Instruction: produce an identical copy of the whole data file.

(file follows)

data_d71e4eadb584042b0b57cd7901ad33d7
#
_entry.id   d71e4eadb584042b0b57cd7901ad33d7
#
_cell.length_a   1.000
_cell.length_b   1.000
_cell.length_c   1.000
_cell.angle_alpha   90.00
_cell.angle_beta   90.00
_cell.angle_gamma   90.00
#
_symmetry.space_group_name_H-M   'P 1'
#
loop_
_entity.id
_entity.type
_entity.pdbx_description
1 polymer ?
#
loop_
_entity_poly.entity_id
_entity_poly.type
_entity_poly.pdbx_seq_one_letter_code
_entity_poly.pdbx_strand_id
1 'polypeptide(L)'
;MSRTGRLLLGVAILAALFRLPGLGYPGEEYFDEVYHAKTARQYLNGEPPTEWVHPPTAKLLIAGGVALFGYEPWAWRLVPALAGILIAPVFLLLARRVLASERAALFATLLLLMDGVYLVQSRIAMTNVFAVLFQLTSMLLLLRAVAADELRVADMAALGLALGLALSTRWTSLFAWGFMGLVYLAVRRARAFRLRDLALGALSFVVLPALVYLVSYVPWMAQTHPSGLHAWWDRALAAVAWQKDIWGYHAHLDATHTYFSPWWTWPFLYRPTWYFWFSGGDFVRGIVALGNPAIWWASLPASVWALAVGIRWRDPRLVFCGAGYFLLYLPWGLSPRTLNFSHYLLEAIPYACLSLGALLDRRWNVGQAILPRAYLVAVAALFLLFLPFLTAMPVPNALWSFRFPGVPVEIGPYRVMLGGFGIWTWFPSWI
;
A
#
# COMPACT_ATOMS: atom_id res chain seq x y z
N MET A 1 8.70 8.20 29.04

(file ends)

data_d71e4eadb584042b0b57cd7901ad33d7
#
_entry.id   d71e4eadb584042b0b57cd7901ad33d7
#
_cell.length_a   1.000
_cell.length_b   1.000
_cell.length_c   1.000
_cell.angle_alpha   90.00
_cell.angle_beta   90.00
_cell.angle_gamma   90.00
#
_symmetry.space_group_name_H-M   'P 1'
#
loop_
_entity.id
_entity.type
_entity.pdbx_description
1 polymer ?
#
loop_
_entity_poly.entity_id
_entity_poly.type
_entity_poly.pdbx_seq_one_letter_code
_entity_poly.pdbx_strand_id
1 'polypeptide(L)'
;MSRTGRLLLGVAILAALFRLPGLGYPGEEYFDEVYHAKTARQYLNGEPPTEWVHPPTAKLLIAGGVALFGYEPWAWRLVPALAGILIAPVFLLLARRVLASERAALFATLLLLMDGVYLVQSRIAMTNVFAVLFQLTSMLLLLRAVAADELRVADMAALGLALGLALSTRWTSLFAWGFMGLVYLAVRRARAFRLRDLALGALSFVVLPALVYLVSYVPWMAQTHPSGLHAWWDRALAAVAWQKDIWGYHAHLDATHTYFSPWWTWPFLYRPTWYFWFSGGDFVRGIVALGNPAIWWASLPASVWALAVGIRWRDPRLVFCGAGYFLLYLPWGLSPRTLNFSHYLLEAIPYACLSLGALLDRRWNVGQAILPRAYLVAVAALFLLFLPFLTAMPVPNALWSFRFPGVPVEIGPYRVMLGGFGIWTWFPSWI
;
A
#
# COMPACT_ATOMS: atom_id res chain seq x y z
N MET A 1 8.70 8.20 29.04